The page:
Death Note - 2017
Death Note is directed by Adam Wingard (The Guest and You’re Next) and written by a committee, with the most notable among them being Jeremy Slater (Fan-4-Stic). The screenplay was adapted from a famous Anime of the same name. The cast is comprised of Lakeith Stanfield, Nat Wolff, Margaret Qualley and Willem Dafoe. The story centers around a teenager that finds a notebook that can kill anyone that has their name written in it.
I feel I need to address something first: I’m a fan of the anime show. It’s honestly a great show, even though it drags a little in the end, and it’s worth your time. But, I didn’t come in to this movie with expectations of seeing the anime up on screen. I just wanted to see the core of the anime adapted into a movie that could stand on its own. And they did just that - it stands on its own as a bad and sadly boring movie.
I want to highlight the thing I liked about the movie before I get into the meat of the review. The design of Ryuk, death god that is the owner of the notebook, was visually interesting. I liked that they did a mix of practical effects, having a seven-foot actor be on set, and motion-cap effects with Willem Dafoe for his facial movements. I liked the voice Dafoe gave the character; he managed to capture the tone of the original while making it his own. With that out of the way...
I don’t think the blame necessarily falls 100% on Wingard’s shoulders. The directing aspect of this movie was more than adequate, I think he just didn’t have a good screenplay to play with. One of the many reason why the anime works is the amount of time it has to develop the story. We connect with the protagonist and his antagonist and grow to like them both equally. This movie bum-rushed the story to a point where, despite me having the knowledge of the anime, I felt lost. Not in what is happening, but lost in why should I care about anything that is happening.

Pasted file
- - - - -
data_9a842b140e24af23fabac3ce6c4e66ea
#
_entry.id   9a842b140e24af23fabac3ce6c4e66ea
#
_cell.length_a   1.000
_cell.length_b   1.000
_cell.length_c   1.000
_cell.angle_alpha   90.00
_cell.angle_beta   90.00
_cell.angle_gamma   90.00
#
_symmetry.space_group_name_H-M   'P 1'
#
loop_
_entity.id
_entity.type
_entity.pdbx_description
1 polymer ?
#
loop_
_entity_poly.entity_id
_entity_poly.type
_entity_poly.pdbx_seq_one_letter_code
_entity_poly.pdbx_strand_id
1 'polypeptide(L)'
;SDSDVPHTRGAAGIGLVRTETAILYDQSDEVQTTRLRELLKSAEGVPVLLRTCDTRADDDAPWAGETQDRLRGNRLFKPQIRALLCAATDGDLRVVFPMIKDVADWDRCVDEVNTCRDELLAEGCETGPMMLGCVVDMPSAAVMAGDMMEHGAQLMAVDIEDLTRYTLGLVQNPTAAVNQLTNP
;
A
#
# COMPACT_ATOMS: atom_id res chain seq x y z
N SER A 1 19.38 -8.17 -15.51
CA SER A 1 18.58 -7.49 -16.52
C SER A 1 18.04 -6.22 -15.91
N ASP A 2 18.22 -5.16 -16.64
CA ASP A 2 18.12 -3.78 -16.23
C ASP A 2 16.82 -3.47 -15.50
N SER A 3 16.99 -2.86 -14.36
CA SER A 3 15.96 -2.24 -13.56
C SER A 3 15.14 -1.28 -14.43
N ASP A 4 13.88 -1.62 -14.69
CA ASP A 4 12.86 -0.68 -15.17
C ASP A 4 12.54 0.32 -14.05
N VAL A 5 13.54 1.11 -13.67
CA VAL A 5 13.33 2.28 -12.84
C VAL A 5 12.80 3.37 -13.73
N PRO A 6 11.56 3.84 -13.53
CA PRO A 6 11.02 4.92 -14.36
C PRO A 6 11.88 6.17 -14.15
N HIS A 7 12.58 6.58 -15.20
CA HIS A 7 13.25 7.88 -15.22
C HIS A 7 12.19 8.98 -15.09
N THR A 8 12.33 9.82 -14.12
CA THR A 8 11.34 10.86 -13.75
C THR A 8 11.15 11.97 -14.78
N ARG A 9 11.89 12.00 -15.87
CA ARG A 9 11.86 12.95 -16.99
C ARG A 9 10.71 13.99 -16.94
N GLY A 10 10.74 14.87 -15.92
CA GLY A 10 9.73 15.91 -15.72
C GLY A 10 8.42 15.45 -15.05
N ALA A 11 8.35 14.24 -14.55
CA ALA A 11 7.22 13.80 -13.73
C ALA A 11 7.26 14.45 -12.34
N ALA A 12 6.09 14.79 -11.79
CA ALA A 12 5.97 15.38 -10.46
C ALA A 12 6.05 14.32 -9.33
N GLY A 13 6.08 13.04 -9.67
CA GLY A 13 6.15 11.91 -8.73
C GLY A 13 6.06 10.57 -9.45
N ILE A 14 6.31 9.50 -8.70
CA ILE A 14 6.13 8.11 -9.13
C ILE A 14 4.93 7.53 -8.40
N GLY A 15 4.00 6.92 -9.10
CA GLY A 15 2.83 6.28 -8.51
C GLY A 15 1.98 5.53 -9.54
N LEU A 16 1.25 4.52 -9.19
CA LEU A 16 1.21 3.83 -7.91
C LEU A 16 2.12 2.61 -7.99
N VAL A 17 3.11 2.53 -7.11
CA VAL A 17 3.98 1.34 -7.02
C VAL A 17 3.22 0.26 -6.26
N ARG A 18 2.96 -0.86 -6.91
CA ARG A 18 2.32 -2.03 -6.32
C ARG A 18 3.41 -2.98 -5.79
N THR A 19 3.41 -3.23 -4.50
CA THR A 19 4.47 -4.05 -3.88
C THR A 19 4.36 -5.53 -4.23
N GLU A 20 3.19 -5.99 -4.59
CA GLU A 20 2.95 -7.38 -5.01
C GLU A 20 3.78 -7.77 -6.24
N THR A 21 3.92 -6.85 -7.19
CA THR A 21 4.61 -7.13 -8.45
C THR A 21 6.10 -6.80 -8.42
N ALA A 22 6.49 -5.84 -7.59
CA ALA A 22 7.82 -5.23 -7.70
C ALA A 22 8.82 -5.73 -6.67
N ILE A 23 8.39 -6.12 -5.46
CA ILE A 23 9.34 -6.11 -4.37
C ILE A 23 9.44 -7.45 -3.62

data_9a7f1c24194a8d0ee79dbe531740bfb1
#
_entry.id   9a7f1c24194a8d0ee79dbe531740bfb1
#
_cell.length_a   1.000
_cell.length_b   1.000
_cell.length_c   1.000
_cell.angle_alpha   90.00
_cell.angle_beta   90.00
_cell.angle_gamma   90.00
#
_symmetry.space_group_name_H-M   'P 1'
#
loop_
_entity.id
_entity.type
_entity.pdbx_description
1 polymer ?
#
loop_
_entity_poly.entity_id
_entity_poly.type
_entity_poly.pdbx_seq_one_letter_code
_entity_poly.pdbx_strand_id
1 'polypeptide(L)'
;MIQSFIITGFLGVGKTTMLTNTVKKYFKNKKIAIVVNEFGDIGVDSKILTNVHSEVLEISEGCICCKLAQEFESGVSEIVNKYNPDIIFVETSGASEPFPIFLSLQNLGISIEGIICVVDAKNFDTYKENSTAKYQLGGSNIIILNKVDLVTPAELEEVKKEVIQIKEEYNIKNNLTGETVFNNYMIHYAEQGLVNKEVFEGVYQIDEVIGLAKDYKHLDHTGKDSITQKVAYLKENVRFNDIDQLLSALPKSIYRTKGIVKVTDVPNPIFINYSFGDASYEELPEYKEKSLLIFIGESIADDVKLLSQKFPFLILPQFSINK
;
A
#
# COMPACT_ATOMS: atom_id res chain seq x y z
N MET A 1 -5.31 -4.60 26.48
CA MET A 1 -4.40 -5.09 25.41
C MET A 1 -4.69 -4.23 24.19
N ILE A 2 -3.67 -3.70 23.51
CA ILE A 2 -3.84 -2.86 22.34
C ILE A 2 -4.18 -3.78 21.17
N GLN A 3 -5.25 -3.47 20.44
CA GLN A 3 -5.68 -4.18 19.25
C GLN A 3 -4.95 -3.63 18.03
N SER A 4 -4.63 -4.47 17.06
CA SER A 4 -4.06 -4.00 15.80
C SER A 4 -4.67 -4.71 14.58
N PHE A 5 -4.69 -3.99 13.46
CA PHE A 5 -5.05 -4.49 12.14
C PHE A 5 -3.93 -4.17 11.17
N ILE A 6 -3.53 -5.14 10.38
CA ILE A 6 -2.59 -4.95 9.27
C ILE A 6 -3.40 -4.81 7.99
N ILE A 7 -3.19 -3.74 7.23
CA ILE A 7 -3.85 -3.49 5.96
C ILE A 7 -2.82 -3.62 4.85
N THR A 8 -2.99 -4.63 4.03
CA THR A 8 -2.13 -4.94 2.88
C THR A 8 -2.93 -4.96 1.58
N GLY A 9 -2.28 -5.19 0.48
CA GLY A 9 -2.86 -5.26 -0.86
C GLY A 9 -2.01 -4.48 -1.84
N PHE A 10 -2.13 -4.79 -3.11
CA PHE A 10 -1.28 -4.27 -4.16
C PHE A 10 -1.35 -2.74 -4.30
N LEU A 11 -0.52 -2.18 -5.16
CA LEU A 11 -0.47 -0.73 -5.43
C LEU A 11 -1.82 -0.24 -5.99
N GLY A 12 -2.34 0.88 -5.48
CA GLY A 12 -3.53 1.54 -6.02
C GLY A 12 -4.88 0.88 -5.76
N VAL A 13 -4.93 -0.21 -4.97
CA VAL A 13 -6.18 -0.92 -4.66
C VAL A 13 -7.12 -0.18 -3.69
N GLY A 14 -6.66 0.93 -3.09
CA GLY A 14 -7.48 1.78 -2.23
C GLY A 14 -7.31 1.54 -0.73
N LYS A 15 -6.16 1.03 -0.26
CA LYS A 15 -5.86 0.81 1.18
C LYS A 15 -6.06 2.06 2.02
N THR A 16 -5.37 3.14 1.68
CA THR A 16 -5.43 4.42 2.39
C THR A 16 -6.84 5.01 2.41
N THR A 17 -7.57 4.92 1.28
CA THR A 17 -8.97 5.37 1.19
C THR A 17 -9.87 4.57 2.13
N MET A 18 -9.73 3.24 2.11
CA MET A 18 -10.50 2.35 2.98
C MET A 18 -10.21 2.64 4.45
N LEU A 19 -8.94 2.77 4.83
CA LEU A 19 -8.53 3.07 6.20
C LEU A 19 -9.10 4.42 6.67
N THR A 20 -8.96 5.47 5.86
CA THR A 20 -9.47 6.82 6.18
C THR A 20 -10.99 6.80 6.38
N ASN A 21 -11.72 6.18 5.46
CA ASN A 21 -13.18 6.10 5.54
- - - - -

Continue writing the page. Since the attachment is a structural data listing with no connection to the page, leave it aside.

There are two main protagonists in the anime, Light and L. What make the anime compelling is the way both utilize their intellects to avoid each other’s detection. They completely missed the point that the cat and mouse game between Light and L is the best aspect of the story, not the gratuitous killings. Light is played by Nat Wolf and L is played by Lakeith Stanfield. Weirdly, both failed to make the characters their own, but due to completely different reasons. Wolf character is supposedly a genius unmatched by his peers who gets a god complex when bestowed with the Death Note’s powers. But he just comes across like an awkward teenager always looking for a way out of the situation. On the other hand, Stanfield stayed true to his character but tried to recreate every gesture and quirk his animated counterpart did in the show. There are some things that simply work because they come across goofy in real life.
I don’t want to pick on Wolf, but another thing that bothered me was his relationship with Ryuk and Misa, played by Margaret Qualley. In the anime, both of these characters are in awe of his intellect and confidence. Light is always one step ahead of everyone including the god of death. In this movie, both are bored by him and want him out of the way so they can carry-out the killing spree. By default, I was also bored by him and wanted him gone from the move.
Death Note is another prime example that anime’s work best as a series and above it all it must be animated. This movie is not horrible, it was just unnecessary. Willem Dafoe is why I love movies.
Death Note is currently streaming on Netflix. I mean the Anime. Just watch the Anime.
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